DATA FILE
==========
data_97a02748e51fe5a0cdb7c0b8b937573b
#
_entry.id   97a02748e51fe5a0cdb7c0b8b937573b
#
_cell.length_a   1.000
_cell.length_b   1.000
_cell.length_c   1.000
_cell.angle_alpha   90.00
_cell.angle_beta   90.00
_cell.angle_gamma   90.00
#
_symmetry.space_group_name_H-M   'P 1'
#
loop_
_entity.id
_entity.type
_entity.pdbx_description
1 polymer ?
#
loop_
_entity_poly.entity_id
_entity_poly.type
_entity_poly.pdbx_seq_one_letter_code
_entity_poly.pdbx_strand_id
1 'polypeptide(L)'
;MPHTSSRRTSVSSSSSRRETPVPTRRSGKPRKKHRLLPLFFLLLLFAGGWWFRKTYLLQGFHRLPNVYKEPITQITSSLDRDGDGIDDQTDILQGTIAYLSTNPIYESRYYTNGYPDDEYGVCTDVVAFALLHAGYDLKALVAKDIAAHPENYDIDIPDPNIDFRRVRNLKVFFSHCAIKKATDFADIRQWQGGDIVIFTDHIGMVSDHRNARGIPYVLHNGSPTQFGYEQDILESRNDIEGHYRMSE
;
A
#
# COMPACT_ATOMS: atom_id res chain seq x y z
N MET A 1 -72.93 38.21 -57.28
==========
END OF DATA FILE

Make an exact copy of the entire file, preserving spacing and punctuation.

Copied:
data_97a02748e51fe5a0cdb7c0b8b937573b
#
_entry.id   97a02748e51fe5a0cdb7c0b8b937573b
#
_cell.length_a   1.000
_cell.length_b   1.000
_cell.length_c   1.000
_cell.angle_alpha   90.00
_cell.angle_beta   90.00
_cell.angle_gamma   90.00
#
_symmetry.space_group_name_H-M   'P 1'
#
loop_
_entity.id
_entity.type
_entity.pdbx_description
1 polymer ?
#
loop_
_entity_poly.entity_id
_entity_poly.type
_entity_poly.pdbx_seq_one_letter_code
_entity_poly.pdbx_strand_id
1 'polypeptide(L)'
;MPHTSSRRTSVSSSSSRRETPVPTRRSGKPRKKHRLLPLFFLLLLFAGGWWFRKTYLLQGFHRLPNVYKEPITQITSSLDRDGDGIDDQTDILQGTIAYLSTNPIYESRYYTNGYPDDEYGVCTDVVAFALLHAGYDLKALVAKDIAAHPENYDIDIPDPNIDFRRVRNLKVFFSHCAIKKATDFADIRQWQGGDIVIFTDHIGMVSDHRNARGIPYVLHNGSPTQFGYEQDILESRNDIEGHYRMSE
;
A
#
# COMPACT_ATOMS: atom_id res chain seq x y z
N MET A 1 -72.93 38.21 -57.28